No need to be in labour any longer that you have to. Follow these tips and hold your bundle sooner!


The idea of a long labour is daunting for many expectant women. You wonder how you’re going to cope with the pain, worry about the well-being of your baby, and of course, there’s the sheer exhaustion of the entire process.

Says Benita Tay, who is now 5 months pregnant with her third baby, “I’ve had difficult labours with my previous two kids. The first time round, I was in labour for 20 hours. The second time, I had to have an emergency C-section after being in labour for 14 hours. I will probably opt for a C-section straight away this time round.”

While labour can be an unnerving and downright horrifying experience for some mums, for others, it can seem almost like a walk in the park.

Pamela Soon, mum to Nicole 2, recalls feeling her first labour pains at around 9am in the morning. “We grabbed the hospital bags and reached the hospital by 10 ― she arrived within the next hour!” she says.

A short labour can earn you some envious looks from other mums, but do also note that these can sometimes be more intense and painful, as your body has less time to get those endorphins, including oxytocin and prolactin, flowing. The hormone also beta-endorphins help to relieve pain.

Short labours can sometimes be more intense and painful, as your body has less time to get those endorphins flowing.

To avoid being in labour longer than you really have to, you can take natural steps to prepare for D-day.

1. Move around

Staying active and upright can help your labour progress faster. Walking around helps to strengthen contractions and uses gravity to move your baby downwards. Besides walking, try squatting, kneeling and getting on all fours.

When your baby is about to arrive, try sitting upright, with your legs open as wide as possible. This helps your body open up and aligns your pelvis to the best position in order to push bubba out.

On the other hand, when you’re lying down, your pelvic size decreases because of the angle of the birth canal, nor would you have gravity’s help to push your baby down.

2. Cuddle up

Birthing can be an intimate time for both you and your husband. It’s the lead up to the moment where you welcome your little one into the world, so cherish this time as a couple.

Cuddle and kiss, stroke, and let him massage you. Besides growing as a couple and helping you to relax, all the touching will help to stimulate the release of oxytocin, which can help to trigger stronger contractions.


3. Eat red dates

It’s not just an old wive’s tale ― scientific research shows that eating dates during pregnancy can shorten your labour!

The study by the Jordan University of Science and Technology looked at 69 women who consumed six dates a day for four weeks prior to giving birth against 45 who didn’t. Those who ate the dates had a significantly higher cervical dilation upon admission, significantly speedier labour, and a reduced need for labour to be induced.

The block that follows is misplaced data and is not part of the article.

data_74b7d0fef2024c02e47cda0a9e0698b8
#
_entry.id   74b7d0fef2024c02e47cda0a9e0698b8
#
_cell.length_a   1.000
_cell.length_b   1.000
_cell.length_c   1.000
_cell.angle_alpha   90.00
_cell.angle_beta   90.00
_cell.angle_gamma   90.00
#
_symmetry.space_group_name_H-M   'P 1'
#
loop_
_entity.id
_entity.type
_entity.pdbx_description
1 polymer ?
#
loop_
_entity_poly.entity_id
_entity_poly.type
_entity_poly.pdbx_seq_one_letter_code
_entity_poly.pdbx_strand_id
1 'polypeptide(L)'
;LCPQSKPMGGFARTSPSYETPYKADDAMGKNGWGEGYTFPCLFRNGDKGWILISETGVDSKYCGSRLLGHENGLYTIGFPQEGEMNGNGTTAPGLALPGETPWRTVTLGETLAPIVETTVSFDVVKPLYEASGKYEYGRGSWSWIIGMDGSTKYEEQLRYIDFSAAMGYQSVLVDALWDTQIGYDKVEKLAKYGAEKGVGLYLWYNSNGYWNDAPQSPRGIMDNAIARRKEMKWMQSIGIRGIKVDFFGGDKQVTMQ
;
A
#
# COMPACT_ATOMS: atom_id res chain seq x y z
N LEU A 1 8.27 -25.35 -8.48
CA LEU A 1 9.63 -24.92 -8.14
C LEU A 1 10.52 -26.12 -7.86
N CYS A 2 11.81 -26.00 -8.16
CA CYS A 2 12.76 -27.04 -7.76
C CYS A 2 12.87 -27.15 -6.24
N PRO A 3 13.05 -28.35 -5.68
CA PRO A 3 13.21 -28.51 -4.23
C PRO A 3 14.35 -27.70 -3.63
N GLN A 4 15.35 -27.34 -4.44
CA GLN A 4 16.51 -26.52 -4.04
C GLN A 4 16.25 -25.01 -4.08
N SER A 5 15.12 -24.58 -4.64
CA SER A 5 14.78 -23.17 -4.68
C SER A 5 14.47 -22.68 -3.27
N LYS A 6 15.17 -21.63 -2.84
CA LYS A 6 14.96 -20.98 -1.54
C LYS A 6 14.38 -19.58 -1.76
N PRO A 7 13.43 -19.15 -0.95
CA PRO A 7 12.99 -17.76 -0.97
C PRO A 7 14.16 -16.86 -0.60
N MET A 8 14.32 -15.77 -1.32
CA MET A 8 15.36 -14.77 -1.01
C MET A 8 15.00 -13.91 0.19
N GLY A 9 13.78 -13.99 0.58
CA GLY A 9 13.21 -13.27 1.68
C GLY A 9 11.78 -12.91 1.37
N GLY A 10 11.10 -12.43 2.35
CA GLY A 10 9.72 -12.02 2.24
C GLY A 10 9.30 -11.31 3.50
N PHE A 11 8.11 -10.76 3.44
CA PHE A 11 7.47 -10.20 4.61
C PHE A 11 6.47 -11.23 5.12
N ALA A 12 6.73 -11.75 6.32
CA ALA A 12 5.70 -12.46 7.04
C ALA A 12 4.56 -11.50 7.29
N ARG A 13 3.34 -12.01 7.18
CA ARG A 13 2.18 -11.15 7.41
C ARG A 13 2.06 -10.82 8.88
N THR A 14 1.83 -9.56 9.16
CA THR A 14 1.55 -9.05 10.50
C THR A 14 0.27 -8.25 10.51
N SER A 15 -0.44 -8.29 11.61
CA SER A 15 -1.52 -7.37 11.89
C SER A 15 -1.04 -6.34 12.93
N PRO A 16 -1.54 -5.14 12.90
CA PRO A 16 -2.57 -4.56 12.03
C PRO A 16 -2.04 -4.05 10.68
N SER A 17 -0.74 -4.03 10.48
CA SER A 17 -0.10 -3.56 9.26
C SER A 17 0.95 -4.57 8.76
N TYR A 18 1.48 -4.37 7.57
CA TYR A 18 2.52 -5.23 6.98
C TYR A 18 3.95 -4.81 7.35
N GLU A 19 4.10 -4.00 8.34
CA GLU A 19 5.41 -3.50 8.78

4. Drink raspberry leaf tea

Raspberry leaf tea is naturally high in magnesium, potassium, iron and B vitamins. This means that it’s good for a variety of awful pregnancy symptoms ― such as nausea and leg cramps. It has also long been used to treat a variety of menstrual problems and to decrease the risk of bleeding after birth.

Another benefit is that it strengthens uterine muscles. With stronger uterine muscles, you’ll be able to achieve more with each contraction, so that you can push out your baby in a shorter period of time. So, what are you waiting for? You can purchase it here.

Those who ate the dates had a significantly higher cervical dilation upon admission, significantly speedier labour, and a reduced need for induction of labour.

5. Do your Kegels

You’ve always been told that it’s important to keep your pelvic-floor muscles fighting fit ― there’s even more truth to this when preparing for pregnancy and labour. Those muscles are crucial in labour because they need to stretch to allow your baby to be born.

Doing your Kegels will strengthen them. Contract your pelvic-floor muscles ― the ones that you control if you’re stopping the flow of urine. Contract those muscles for 10 seconds, then release. Do this exercise 10 or 20 times in a row, two or three times a day.

Having greater control of how to contract and relax your pelvic-floor muscles will make it easier for you to relax them during labour, so that you can push more effectively.

6. Try evening primrose oil

Anecdotal evidence shows that evening primrose oil can kick-start labour. There haven’t been any formal studies, so you should wait till you’re around 36 weeks along before you give it a go. It’s not advisable to take this supplement any earlier, as evening primrose oil contains prostaglandin, a natural form of a gel that is often used to induce labour.

Evening primrose oil may help the cervix soften and efface (thin out and get ready for labour). But there have been studies pointing out that it increases the risk of haemorraging, so use under your gynaecologist’s advice and with caution.

Photos: iStock

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